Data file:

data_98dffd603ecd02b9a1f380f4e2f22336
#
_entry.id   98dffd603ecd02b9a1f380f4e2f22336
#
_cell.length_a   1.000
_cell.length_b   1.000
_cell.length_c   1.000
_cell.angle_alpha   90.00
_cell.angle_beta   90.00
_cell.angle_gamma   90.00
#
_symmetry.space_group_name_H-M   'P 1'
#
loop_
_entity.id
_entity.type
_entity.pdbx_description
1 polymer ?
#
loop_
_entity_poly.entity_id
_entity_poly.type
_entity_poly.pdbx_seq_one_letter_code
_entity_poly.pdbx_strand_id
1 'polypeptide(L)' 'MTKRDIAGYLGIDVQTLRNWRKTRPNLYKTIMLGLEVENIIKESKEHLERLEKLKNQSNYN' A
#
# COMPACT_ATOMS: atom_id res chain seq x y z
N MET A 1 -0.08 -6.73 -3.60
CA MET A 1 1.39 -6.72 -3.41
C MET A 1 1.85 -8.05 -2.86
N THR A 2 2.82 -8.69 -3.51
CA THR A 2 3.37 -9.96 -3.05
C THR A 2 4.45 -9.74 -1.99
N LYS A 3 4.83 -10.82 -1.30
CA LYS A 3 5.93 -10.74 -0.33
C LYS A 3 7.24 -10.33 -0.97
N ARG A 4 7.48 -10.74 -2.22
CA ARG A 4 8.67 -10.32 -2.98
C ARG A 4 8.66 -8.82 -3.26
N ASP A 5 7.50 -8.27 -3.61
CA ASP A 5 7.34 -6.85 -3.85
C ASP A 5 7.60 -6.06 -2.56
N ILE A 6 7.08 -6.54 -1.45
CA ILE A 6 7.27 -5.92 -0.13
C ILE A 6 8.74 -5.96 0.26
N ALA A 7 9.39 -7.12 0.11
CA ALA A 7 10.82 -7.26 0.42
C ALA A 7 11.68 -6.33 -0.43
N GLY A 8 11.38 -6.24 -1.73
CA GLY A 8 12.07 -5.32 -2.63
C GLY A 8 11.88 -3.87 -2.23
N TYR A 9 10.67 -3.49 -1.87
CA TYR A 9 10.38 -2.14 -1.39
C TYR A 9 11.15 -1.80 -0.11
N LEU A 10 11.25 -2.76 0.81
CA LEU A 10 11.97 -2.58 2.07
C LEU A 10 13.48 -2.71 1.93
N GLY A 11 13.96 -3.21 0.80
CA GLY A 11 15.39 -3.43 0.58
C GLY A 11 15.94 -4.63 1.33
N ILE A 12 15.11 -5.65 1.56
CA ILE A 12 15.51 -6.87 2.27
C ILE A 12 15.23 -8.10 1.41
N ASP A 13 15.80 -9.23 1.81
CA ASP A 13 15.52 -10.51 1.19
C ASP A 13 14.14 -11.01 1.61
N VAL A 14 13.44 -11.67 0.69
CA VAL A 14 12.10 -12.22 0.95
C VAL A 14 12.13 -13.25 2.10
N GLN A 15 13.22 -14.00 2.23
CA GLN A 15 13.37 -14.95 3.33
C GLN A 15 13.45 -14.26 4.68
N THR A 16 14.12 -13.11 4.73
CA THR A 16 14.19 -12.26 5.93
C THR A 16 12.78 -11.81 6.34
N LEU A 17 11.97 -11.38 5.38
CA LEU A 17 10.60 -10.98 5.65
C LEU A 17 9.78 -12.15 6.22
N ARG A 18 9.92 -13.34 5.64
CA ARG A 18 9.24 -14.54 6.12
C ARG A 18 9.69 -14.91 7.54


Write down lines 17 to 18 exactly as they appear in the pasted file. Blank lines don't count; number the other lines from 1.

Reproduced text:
_entity.pdbx_description
1 polymer ?